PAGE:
There is such little light that it has to be long exposure. The little spot in the middle represents the approximate location of the atom as it floats about in the trap.

Pretty neat
In reality the strontium atom is not visible to an optical instrument in this manner.

posted on Feb, 21 2018 @ 06:06 PM

originally posted by: ErosA433
It is apparently a strontium atom trapped in an ion trap, the neat part being that it is trapped so well that it's movement is highly confined.
Highly confined, but it moves. I wonder how much? For all I know the image could be much larger than the size of the atom; I didn't see any specifics about that in the articles.

Thanks for the sources but I don't see where either of them says "First ever image taken of a atom" as spy66 claimed, and as I said, even the earlier 2009 images didn't make that claim.

It is an interesting photograph and it won a contest, but I don't think it shows we can "see" a single atom; as you suggest it's more like a history of where the atom has been as it floated about in a confined area for a long period of time. Long time exposures of moving objects are often not very accurate representations of the objects.

edit on 2018221 by Arbitrageur because: clarification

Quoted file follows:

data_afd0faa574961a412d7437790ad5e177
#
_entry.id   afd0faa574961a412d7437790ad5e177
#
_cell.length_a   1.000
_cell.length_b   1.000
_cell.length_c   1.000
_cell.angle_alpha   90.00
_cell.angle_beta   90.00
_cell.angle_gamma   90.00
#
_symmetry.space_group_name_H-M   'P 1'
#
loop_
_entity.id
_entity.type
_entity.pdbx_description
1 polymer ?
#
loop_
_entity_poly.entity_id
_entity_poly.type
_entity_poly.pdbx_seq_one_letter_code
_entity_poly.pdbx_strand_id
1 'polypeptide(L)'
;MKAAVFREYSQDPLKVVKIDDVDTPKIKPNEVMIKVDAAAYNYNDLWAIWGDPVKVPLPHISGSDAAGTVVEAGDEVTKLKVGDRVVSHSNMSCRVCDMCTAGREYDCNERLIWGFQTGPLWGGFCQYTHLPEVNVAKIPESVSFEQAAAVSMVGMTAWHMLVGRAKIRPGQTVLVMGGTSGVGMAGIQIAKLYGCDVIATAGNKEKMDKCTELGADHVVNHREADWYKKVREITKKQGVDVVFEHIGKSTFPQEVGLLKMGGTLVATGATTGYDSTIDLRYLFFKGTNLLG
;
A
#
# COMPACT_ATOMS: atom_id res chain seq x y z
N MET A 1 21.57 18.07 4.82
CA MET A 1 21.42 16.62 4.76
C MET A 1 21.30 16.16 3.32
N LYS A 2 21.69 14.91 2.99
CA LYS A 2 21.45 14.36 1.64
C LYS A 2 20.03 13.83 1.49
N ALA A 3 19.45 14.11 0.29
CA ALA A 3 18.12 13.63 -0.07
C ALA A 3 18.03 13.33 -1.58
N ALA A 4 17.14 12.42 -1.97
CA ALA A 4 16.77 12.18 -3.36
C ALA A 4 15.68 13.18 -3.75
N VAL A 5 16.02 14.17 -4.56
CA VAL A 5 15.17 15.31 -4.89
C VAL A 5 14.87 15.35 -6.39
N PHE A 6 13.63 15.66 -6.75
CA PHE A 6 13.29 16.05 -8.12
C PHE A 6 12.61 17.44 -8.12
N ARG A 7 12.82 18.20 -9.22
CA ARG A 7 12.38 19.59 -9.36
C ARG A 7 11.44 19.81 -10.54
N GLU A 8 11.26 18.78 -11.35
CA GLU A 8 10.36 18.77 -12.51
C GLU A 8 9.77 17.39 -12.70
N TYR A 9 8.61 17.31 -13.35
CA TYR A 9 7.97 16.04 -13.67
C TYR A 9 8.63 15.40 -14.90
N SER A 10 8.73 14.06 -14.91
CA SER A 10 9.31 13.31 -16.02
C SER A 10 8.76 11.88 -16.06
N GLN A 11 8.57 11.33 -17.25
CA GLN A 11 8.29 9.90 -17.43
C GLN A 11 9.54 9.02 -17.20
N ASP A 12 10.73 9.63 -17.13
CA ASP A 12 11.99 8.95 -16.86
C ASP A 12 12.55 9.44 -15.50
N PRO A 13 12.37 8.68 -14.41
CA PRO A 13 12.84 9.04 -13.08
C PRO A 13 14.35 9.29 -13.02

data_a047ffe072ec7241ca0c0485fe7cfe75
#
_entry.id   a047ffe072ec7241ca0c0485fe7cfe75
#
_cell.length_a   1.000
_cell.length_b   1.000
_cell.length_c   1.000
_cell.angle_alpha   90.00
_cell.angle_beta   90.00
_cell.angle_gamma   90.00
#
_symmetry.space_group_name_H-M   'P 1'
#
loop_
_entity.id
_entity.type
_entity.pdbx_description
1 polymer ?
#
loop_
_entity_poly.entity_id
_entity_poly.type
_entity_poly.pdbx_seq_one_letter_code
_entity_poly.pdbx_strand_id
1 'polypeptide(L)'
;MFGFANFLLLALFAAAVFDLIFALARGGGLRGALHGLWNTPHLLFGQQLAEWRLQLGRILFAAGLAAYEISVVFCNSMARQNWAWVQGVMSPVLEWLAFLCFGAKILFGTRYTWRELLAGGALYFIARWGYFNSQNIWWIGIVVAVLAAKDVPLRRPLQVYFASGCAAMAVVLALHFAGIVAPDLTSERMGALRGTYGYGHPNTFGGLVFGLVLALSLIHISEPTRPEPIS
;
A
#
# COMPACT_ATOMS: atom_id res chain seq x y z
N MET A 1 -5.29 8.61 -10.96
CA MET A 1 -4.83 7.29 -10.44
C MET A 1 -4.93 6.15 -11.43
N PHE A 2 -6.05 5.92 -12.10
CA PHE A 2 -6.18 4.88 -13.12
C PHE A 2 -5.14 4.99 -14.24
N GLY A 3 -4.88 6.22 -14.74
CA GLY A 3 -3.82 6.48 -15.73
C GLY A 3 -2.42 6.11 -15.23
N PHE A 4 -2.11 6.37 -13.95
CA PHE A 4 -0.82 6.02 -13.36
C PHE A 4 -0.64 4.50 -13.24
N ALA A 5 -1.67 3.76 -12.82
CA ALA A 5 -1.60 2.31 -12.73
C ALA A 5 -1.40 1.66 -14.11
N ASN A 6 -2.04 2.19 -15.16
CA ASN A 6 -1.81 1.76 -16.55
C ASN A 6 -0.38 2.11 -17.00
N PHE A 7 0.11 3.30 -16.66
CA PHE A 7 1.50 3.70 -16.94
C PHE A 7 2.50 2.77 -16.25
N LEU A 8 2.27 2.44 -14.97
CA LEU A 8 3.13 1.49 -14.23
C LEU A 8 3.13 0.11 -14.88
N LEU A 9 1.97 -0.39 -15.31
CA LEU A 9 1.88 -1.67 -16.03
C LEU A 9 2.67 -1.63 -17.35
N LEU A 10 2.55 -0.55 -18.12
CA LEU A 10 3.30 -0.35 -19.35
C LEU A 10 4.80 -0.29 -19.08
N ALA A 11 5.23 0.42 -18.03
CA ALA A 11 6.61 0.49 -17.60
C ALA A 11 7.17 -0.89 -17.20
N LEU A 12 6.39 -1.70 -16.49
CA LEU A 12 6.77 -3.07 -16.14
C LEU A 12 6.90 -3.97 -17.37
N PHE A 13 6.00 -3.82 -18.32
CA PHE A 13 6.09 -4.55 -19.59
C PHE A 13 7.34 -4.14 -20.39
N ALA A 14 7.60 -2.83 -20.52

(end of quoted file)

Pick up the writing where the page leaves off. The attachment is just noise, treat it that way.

posted on Feb, 21 2018 @ 06:19 PM

originally posted by: Arbitrageur

originally posted by: ErosA433
It is apparently a strontium atom trapped in an ion trap, the neat part being that it is trapped so well that it's movement is highly confined.
Highly confined, but it moves. I wonder how much? For all I know the image could be much larger than the size of the atom; I didn't see any specifics about that in the articles.

Thanks for the sources but I don't see where either of them says "First ever image taken of a atom" as spy66 claimed, and as I said, even the earlier 2009 images didn't make that claim.

It is an interesting photograph and it won a contest, but I don't think it shows we can "see" a single atom; as you suggest it's more like a history of where the atom has been as it floated about in a confined area for a long period of time. Long time exposures of moving objects are often not very accurate representations of the objects.